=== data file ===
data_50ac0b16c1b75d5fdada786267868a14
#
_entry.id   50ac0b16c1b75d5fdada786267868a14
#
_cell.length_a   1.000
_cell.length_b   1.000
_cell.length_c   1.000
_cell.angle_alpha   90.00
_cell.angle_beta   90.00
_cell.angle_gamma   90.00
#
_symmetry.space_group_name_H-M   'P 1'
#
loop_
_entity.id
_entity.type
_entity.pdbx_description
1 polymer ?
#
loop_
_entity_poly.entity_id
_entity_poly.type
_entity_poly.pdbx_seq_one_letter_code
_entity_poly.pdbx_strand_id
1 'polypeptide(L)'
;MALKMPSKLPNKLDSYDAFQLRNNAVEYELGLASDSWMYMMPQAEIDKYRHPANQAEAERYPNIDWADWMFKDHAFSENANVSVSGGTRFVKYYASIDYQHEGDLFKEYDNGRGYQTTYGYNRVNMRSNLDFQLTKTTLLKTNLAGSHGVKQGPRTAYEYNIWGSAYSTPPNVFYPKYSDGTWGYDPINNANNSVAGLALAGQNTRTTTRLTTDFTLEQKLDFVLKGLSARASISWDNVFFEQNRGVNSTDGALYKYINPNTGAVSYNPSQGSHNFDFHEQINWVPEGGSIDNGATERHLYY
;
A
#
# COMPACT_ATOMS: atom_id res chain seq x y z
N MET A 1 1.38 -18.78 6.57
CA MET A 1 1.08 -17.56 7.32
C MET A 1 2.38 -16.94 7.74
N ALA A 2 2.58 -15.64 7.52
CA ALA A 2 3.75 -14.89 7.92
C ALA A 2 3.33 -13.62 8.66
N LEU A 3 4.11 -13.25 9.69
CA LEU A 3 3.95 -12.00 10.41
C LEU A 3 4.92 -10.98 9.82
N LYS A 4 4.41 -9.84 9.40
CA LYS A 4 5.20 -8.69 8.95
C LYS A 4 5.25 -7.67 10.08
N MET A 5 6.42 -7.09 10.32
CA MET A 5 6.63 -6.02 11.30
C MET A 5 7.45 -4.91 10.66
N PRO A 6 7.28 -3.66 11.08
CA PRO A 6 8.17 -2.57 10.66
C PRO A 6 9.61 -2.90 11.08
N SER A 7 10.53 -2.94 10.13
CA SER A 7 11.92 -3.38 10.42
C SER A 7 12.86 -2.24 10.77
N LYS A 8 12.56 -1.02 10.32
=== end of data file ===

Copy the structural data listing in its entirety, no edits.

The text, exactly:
data_50ac0b16c1b75d5fdada786267868a14
#
_entry.id   50ac0b16c1b75d5fdada786267868a14
#
_cell.length_a   1.000
_cell.length_b   1.000
_cell.length_c   1.000
_cell.angle_alpha   90.00
_cell.angle_beta   90.00
_cell.angle_gamma   90.00
#
_symmetry.space_group_name_H-M   'P 1'
#
loop_
_entity.id
_entity.type
_entity.pdbx_description
1 polymer ?
#
loop_
_entity_poly.entity_id
_entity_poly.type
_entity_poly.pdbx_seq_one_letter_code
_entity_poly.pdbx_strand_id
1 'polypeptide(L)'
;MALKMPSKLPNKLDSYDAFQLRNNAVEYELGLASDSWMYMMPQAEIDKYRHPANQAEAERYPNIDWADWMFKDHAFSENANVSVSGGTRFVKYYASIDYQHEGDLFKEYDNGRGYQTTYGYNRVNMRSNLDFQLTKTTLLKTNLAGSHGVKQGPRTAYEYNIWGSAYSTPPNVFYPKYSDGTWGYDPINNANNSVAGLALAGQNTRTTTRLTTDFTLEQKLDFVLKGLSARASISWDNVFFEQNRGVNSTDGALYKYINPNTGAVSYNPSQGSHNFDFHEQINWVPEGGSIDNGATERHLYY
;
A
#
# COMPACT_ATOMS: atom_id res chain seq x y z
N MET A 1 1.38 -18.78 6.57
CA MET A 1 1.08 -17.56 7.32
C MET A 1 2.38 -16.94 7.74
N ALA A 2 2.58 -15.64 7.52
CA ALA A 2 3.75 -14.89 7.92
C ALA A 2 3.33 -13.62 8.66
N LEU A 3 4.11 -13.25 9.69
CA LEU A 3 3.95 -12.00 10.41
C LEU A 3 4.92 -10.98 9.82
N LYS A 4 4.41 -9.84 9.40
CA LYS A 4 5.20 -8.69 8.95
C LYS A 4 5.25 -7.67 10.08
N MET A 5 6.42 -7.09 10.32
CA MET A 5 6.63 -6.02 11.30
C MET A 5 7.45 -4.91 10.66
N PRO A 6 7.28 -3.66 11.08
CA PRO A 6 8.17 -2.57 10.66
C PRO A 6 9.61 -2.90 11.08
N SER A 7 10.53 -2.94 10.13
CA SER A 7 11.92 -3.38 10.42
C SER A 7 12.86 -2.24 10.77
N LYS A 8 12.56 -1.02 10.32